YRBS is a survey of 9-12 grade students administered by the Montana Office of Public Instruction through a cooperative agreement with the U.S. Centers for Disease Control and Prevention (CDC) on odd number years. It is conducted biennially the last week of February in odd-numbered years in Montana high schools, middle schools, non-public accredited, and alternative high schools. Questions focus on risk behaviors from 6 health areas: unintentional injuries and violence, tobacco use, alcohol and other drug abuse, sexual behaviors, unhealthy dietary behaviors, and physical inactivity. Data is weighted, allowing direct comparison of states. State and national data is available through the CDC, although county level data may be available upon request by contacting the state YRBS coordinator.
What is PNA?
It is developed and administered by ISA/ Pride Surveys (a survey research and evaluation services firm) and the Montana Department of Public Health and Human Services - Addictive and Mental Disorders Division and has been administered throughout Montana since 1998. For schools agreeing to participate in the Montana survey, all students in grades 8, 10, and 12 are asked to complete the survey. Schools also have the option to have all students in grades 7, 9, and 11 participate if they so choose. The survey collects information on risky behaviors associated with the use of alcohol, tobacco, and other drugs, such as school dropout, delinquency, and violence - that can result in injury or impede positive development among youth. The survey also collects information on risk and protective factors, which are attitudes and opinions research has shown to be highly correlated with these risky behaviors. Weighting of data began in 2020, improving representativeness of the sample. Results cannot be used for comparison with other states.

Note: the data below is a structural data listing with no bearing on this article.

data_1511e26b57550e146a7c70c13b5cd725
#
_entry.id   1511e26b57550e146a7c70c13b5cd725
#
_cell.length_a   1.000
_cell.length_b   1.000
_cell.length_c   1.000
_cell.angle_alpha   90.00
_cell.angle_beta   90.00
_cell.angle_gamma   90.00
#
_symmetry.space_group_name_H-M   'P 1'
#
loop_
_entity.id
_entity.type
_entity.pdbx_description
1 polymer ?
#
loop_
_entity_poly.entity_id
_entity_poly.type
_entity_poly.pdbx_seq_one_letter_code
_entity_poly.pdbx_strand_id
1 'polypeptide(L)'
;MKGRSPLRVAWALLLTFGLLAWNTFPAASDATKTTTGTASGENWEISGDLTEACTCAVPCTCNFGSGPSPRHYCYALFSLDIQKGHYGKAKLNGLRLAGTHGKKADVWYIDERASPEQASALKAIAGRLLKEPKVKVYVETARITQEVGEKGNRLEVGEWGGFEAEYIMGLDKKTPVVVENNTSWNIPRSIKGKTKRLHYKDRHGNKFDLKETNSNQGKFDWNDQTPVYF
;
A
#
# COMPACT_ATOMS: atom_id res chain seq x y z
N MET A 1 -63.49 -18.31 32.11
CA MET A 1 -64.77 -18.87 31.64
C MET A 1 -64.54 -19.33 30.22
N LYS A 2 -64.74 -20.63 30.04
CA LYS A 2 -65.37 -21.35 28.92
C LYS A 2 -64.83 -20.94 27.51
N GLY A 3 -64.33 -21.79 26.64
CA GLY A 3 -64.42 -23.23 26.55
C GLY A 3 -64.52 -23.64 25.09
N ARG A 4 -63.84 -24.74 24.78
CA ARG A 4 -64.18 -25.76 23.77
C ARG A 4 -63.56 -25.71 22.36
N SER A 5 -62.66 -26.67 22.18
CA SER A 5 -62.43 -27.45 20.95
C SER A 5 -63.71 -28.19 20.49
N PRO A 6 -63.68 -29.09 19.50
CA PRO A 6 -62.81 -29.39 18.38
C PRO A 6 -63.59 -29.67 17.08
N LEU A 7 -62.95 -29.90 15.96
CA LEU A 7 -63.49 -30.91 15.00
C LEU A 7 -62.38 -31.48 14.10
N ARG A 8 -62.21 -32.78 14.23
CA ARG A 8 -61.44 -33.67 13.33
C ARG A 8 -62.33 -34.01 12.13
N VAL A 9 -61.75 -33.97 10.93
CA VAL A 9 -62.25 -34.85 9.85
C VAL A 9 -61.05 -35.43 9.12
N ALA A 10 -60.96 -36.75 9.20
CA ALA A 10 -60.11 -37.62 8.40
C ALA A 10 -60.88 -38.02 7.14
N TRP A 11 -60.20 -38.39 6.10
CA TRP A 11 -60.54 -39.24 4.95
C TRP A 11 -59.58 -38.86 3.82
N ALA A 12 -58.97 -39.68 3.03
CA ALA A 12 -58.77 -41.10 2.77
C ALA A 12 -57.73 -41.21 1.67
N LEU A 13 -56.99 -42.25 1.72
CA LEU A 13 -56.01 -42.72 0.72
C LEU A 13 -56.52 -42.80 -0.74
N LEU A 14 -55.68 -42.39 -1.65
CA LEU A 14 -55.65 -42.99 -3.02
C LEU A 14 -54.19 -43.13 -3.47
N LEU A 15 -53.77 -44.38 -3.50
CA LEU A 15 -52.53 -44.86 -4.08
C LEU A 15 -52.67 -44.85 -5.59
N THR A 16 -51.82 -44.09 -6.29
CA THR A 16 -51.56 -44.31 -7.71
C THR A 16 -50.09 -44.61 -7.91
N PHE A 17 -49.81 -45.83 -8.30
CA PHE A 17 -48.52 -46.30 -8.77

MTIBRS consists of data reported by Montana police departments and sheriff’s offices. The data is used by the Federal Bureau of Investigation (FBI) to look at crim trends across the country.
NOTE: Crime data is not considered representative of changes in substance use in an area. Changes in arrests may reflect changes in criminal behavior, officer patrolling, or reporting procedures.
For example, an increase in arrests for possession of an illicit substance may reflect
(1) changes in other criminal activities, such as theft,
(2) an increase in officers in areas where the substance is exchanged, or
(3) a new procedure for reporting the specific substance.
Due to these confounding factors, it is not considered to reflect an increase in the exchange or use of the drug for the area. Results are useful for comparing crime activity but should not be interpreted as changes in substance use.